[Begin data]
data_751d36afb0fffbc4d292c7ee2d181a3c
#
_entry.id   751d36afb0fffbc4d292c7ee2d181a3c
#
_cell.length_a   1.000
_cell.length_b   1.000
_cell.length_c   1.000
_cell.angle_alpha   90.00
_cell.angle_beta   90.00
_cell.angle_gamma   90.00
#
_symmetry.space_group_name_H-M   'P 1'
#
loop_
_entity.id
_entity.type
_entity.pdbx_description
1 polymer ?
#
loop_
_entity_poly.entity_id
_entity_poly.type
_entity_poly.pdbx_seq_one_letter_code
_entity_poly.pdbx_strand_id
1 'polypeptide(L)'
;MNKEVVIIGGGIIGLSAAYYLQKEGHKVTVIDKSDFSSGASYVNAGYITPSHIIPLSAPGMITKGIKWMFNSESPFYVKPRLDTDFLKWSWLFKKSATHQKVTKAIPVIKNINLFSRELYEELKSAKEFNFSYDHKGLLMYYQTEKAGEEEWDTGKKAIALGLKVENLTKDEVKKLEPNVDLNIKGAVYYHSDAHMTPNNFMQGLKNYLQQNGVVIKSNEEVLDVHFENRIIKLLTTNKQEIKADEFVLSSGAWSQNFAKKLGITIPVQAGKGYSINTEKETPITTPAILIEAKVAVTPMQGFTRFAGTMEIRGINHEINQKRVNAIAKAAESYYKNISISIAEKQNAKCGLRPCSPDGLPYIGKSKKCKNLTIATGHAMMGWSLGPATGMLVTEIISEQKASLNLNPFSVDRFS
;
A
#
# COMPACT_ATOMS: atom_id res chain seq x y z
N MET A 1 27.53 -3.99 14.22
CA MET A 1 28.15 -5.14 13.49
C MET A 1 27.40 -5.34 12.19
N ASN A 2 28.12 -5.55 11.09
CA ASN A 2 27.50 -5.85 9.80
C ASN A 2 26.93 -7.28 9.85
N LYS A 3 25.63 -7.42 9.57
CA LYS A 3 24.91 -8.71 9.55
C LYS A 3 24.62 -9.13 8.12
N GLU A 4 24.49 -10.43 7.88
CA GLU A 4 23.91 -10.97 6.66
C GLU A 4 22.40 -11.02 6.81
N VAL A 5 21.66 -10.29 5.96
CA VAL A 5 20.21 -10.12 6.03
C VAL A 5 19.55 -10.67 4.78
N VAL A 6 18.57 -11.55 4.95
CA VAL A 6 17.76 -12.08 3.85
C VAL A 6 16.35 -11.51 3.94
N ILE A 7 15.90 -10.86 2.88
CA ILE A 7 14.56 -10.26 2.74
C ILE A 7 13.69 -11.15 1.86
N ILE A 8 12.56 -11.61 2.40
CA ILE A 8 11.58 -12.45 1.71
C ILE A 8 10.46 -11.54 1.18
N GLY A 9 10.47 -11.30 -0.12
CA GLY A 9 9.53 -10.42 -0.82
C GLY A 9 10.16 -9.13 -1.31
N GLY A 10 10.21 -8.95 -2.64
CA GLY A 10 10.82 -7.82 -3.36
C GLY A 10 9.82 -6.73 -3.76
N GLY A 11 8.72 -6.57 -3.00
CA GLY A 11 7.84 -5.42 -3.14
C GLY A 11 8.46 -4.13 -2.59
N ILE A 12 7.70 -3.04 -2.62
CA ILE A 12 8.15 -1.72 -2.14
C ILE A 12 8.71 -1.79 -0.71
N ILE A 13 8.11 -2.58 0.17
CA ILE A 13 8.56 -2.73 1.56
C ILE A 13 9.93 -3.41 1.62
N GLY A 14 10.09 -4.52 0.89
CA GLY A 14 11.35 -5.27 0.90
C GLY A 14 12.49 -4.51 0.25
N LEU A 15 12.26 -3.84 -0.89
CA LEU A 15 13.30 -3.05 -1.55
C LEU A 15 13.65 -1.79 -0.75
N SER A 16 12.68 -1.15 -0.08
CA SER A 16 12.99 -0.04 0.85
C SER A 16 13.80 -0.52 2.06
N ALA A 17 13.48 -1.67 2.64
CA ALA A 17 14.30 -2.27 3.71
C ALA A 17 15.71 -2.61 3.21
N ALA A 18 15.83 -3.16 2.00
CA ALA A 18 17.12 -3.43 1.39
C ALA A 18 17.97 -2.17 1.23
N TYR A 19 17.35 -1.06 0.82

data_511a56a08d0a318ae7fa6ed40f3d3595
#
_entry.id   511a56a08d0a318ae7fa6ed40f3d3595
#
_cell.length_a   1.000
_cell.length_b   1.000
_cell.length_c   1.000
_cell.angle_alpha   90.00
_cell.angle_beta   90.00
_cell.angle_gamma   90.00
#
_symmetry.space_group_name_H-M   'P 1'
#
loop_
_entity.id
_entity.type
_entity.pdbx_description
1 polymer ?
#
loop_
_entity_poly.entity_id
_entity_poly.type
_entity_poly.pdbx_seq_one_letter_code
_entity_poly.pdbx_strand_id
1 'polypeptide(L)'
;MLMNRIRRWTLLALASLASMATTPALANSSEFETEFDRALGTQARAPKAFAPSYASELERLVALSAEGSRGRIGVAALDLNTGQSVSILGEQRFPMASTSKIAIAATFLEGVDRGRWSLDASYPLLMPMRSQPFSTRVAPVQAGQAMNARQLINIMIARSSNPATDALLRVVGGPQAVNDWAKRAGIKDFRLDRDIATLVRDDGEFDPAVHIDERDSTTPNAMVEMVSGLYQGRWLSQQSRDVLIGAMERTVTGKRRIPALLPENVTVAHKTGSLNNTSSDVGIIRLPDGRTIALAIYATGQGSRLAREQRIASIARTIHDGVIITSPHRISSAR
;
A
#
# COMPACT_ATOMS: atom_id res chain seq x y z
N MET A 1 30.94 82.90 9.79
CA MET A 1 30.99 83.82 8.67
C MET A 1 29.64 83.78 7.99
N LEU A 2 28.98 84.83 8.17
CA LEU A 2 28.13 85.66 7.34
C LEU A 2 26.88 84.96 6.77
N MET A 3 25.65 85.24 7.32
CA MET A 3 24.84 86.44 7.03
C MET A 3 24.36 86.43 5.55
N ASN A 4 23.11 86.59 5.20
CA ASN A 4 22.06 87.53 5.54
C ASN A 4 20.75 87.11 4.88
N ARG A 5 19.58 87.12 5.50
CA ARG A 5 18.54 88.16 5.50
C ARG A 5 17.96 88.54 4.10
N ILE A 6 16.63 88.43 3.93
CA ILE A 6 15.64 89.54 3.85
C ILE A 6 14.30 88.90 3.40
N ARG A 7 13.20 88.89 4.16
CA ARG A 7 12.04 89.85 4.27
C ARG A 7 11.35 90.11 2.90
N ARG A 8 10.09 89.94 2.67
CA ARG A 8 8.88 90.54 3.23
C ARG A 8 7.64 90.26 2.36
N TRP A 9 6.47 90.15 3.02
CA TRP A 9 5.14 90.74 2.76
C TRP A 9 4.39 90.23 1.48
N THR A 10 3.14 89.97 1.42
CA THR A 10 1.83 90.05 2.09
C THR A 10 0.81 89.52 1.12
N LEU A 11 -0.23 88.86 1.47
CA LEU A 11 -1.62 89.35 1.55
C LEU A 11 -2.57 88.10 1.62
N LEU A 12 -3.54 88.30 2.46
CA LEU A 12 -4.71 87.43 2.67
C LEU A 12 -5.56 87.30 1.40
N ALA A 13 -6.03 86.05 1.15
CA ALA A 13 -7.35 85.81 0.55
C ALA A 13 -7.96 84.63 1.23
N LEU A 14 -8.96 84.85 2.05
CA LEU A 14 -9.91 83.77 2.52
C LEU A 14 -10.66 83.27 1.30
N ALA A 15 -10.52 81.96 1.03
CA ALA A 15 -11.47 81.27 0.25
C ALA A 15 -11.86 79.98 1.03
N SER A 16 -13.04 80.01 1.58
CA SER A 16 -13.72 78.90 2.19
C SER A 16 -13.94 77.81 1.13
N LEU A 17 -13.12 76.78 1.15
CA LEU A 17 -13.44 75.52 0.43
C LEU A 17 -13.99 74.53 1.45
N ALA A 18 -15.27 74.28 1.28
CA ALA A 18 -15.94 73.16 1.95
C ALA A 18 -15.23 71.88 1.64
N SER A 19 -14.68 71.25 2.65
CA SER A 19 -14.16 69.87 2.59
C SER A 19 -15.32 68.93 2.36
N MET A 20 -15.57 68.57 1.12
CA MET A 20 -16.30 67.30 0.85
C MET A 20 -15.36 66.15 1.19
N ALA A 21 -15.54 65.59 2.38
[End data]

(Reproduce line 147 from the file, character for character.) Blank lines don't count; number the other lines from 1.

CA LEU A 11 -1.62 89.35 1.55